• World Social Forum Threatened by Airport Strike

    By Tristan Dreisbach | Mar 18 2013 Share on Linkedin Share on Facebook Share on Twitter Share on Google Share on pinterest Print

    Tags: Barjhouthi ,Civil Society ,Luiz Inácio Lula da Silva ,main-featured ,NGOs ,

    Although up to 50,000 participants from at least 125 countries are expected to arrive in Tunis next week for the World Social Forum, the success of this international event is threatened by a potential strike that could shut down the country’s airports.

    Unionized airport workers have demanded a pay hike and say they will go on strike starting March 25, one day before the forum’s opening, if their conditions are not met. WSF organizers have been in discussions with Tunisian unions in hopes of postponing the strike.

    The WSF, a biannual gathering of NGOs and civil society organizations, is planned to run from March 26 to March 30 on the campus of El Manar University. With a focus on building the capacity of civil society organizations in Tunisia and elsewhere, it will address subjects including transitional justice, women's rights, and the environment.

    Tunisa was chosen as this year's venue because of its role in sparking revolutions throughout the Arab world, and because of the strong participation of Tunisian civil society groups, such as the League of Human Rights, in previous WSF meetings, according to Aymen Talbi, one of the organizers.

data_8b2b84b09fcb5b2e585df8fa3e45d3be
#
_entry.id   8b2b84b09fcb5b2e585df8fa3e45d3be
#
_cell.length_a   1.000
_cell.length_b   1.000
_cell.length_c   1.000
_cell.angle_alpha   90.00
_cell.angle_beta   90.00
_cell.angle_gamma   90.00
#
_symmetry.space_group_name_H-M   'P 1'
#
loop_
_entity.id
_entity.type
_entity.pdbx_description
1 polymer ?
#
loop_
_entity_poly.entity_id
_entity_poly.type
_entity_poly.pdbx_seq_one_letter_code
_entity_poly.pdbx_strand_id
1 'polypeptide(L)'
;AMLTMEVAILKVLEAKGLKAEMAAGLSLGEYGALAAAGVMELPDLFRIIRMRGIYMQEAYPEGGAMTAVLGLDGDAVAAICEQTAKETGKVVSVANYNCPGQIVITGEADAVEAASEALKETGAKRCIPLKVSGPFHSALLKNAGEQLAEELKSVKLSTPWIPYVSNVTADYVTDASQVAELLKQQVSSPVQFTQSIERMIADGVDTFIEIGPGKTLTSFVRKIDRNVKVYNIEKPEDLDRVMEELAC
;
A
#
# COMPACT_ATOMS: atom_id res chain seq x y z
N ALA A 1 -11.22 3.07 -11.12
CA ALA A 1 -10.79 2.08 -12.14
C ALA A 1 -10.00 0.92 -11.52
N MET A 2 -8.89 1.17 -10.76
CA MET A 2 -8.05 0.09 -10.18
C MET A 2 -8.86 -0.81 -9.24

The first WSF was held in 2001 in Brazil and former Brazilian president Luiz Inà¡cio Lula da Silva will participate in the forum and conduct a workshop. He heads a significant Brazilian delegation, including two cabinet ministers. Musician Gilberto Gil, former Brazilian minister of culture, will perform a concert at 7p.m. on March 26 outside the Menzah sports complex.

    Other prominent participants include Fadwa Barjhouthi and Alba Sa'adet, both wives of well-known Palestinian activists confined in Israeli jails. The forum has a strong focus on the Palestinian issue and endorses Palestinian statehood, Talbi said.

    Around 4,000 organizations are expected to participate, and a quarter of those are Tunisian, he added. Prominent international groups include Abong, a Brazilian civil society organization, and ACRI, an Italian social activist association. International labor unions will also be represented. Forums for national legislators and municipal authorities will include officials from at least 25 countries.

    Resource shortfalls have also affected the forum. It is currently 500,000 dinars short of its 1,200,000 dinar budget, and is seeking to add 400 volunteers to the 600 it currently has, Talbi said.

    The impending influx of participants has booked Tunis hotels to capacity during the forum. To provide extra space, El Manar University has offered a free month's rent to dormitory residents willing to give up their rooms to event participants during the week of the forum.

    The opening march of the forum will take place on March 26. For more information, visit: http://www.fsm2013.org

    Salma Bouzid contributed reporting

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